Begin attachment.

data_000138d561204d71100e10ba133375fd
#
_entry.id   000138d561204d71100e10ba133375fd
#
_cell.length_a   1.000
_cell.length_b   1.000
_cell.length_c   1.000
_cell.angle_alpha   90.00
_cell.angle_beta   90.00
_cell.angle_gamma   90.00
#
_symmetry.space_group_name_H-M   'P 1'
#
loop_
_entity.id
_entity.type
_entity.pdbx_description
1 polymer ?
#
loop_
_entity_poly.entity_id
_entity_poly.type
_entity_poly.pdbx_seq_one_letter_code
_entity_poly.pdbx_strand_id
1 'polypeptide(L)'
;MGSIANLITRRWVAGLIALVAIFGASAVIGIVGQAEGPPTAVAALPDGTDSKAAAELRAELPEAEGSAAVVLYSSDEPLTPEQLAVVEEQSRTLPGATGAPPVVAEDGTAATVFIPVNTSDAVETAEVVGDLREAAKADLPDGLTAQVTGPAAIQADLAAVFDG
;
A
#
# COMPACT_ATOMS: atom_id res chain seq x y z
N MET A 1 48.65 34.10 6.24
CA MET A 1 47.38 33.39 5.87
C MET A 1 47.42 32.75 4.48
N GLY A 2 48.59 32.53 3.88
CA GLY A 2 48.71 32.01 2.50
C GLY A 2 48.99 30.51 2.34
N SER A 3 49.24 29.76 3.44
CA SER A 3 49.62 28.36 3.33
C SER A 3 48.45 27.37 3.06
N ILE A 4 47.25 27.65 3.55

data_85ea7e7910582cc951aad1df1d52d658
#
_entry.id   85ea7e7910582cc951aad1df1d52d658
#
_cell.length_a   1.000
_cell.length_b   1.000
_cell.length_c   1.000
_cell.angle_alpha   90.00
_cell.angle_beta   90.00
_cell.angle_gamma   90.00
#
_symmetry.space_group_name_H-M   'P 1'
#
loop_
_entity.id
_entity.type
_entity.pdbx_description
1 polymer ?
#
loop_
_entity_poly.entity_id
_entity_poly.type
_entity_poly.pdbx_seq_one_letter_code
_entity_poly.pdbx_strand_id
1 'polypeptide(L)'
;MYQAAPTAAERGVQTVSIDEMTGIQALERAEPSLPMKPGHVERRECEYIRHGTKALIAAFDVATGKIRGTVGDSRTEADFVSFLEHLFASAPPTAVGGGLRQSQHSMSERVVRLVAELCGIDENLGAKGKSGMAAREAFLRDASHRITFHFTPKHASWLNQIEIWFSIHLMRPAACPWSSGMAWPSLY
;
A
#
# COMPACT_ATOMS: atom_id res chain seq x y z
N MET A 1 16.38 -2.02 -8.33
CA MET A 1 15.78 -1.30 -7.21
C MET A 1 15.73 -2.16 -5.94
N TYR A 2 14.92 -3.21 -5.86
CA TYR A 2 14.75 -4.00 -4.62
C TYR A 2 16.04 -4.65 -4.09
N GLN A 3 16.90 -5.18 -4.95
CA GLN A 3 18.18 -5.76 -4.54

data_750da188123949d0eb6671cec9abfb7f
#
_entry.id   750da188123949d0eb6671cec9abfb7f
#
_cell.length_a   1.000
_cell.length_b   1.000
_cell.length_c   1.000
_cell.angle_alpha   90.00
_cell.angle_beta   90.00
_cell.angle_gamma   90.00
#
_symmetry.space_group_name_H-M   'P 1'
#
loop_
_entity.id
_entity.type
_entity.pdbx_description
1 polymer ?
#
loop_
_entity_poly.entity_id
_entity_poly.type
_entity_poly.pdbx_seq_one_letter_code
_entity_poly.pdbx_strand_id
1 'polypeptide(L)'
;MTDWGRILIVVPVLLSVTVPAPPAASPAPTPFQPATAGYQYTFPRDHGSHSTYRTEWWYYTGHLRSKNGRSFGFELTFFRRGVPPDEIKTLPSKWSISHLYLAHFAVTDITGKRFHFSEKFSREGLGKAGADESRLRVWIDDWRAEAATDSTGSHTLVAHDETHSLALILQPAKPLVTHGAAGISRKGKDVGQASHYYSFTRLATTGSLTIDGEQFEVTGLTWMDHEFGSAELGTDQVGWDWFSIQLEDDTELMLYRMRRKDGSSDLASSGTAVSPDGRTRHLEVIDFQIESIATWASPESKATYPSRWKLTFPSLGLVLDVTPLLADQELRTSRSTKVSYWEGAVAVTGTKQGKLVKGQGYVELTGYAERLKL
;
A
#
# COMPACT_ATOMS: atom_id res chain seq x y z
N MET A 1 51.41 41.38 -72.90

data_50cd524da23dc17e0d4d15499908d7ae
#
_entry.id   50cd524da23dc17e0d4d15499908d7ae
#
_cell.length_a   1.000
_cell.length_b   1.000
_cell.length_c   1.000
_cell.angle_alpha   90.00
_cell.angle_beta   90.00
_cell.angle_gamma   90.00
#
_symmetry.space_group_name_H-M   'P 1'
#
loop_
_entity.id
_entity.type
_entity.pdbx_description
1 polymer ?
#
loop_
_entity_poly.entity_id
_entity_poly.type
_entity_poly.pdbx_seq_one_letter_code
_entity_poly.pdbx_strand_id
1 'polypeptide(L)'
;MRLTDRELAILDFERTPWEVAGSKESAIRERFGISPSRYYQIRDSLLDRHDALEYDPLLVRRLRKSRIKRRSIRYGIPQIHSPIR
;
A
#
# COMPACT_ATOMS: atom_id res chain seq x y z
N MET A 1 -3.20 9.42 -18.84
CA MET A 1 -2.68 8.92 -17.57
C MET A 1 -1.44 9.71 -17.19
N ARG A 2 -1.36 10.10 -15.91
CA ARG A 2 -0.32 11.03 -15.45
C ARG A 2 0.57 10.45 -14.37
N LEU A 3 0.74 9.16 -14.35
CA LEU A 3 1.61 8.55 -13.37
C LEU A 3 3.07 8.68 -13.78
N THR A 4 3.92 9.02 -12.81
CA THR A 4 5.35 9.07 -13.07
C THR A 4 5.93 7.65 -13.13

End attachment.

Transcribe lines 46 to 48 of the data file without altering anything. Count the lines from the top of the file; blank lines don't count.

_cell.length_b   1.000
_cell.length_c   1.000
_cell.angle_alpha   90.00